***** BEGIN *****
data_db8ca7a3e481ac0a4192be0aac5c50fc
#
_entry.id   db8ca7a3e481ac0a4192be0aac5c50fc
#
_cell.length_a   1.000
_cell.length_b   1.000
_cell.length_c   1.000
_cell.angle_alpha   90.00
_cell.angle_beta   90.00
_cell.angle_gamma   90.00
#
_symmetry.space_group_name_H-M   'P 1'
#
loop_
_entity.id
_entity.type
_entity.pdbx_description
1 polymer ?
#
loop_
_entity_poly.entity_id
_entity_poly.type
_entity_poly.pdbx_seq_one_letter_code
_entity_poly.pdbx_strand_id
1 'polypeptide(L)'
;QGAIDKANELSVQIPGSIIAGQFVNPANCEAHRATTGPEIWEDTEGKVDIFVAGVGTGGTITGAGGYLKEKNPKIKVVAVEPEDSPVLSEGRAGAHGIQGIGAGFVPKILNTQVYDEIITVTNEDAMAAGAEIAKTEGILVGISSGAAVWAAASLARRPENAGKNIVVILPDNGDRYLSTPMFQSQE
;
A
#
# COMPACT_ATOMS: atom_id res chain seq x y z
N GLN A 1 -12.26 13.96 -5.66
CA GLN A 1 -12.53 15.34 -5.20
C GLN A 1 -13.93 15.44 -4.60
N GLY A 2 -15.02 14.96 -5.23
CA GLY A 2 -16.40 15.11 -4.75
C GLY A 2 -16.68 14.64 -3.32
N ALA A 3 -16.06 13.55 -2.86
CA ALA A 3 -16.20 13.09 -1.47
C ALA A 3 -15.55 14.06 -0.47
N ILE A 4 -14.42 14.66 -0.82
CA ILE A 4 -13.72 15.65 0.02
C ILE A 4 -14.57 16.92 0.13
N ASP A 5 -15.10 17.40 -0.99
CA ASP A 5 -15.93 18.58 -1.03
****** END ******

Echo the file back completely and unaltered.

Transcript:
data_db8ca7a3e481ac0a4192be0aac5c50fc
#
_entry.id   db8ca7a3e481ac0a4192be0aac5c50fc
#
_cell.length_a   1.000
_cell.length_b   1.000
_cell.length_c   1.000
_cell.angle_alpha   90.00
_cell.angle_beta   90.00
_cell.angle_gamma   90.00
#
_symmetry.space_group_name_H-M   'P 1'
#
loop_
_entity.id
_entity.type
_entity.pdbx_description
1 polymer ?
#
loop_
_entity_poly.entity_id
_entity_poly.type
_entity_poly.pdbx_seq_one_letter_code
_entity_poly.pdbx_strand_id
1 'polypeptide(L)'
;QGAIDKANELSVQIPGSIIAGQFVNPANCEAHRATTGPEIWEDTEGKVDIFVAGVGTGGTITGAGGYLKEKNPKIKVVAVEPEDSPVLSEGRAGAHGIQGIGAGFVPKILNTQVYDEIITVTNEDAMAAGAEIAKTEGILVGISSGAAVWAAASLARRPENAGKNIVVILPDNGDRYLSTPMFQSQE
;
A
#
# COMPACT_ATOMS: atom_id res chain seq x y z
N GLN A 1 -12.26 13.96 -5.66
CA GLN A 1 -12.53 15.34 -5.20
C GLN A 1 -13.93 15.44 -4.60
N GLY A 2 -15.02 14.96 -5.23
CA GLY A 2 -16.40 15.11 -4.75
C GLY A 2 -16.68 14.64 -3.32
N ALA A 3 -16.06 13.55 -2.86
CA ALA A 3 -16.20 13.09 -1.47
C ALA A 3 -15.55 14.06 -0.47
N ILE A 4 -14.42 14.66 -0.82
CA ILE A 4 -13.72 15.65 0.02
C ILE A 4 -14.57 16.92 0.13
N ASP A 5 -15.10 17.40 -0.99
CA ASP A 5 -15.93 18.58 -1.03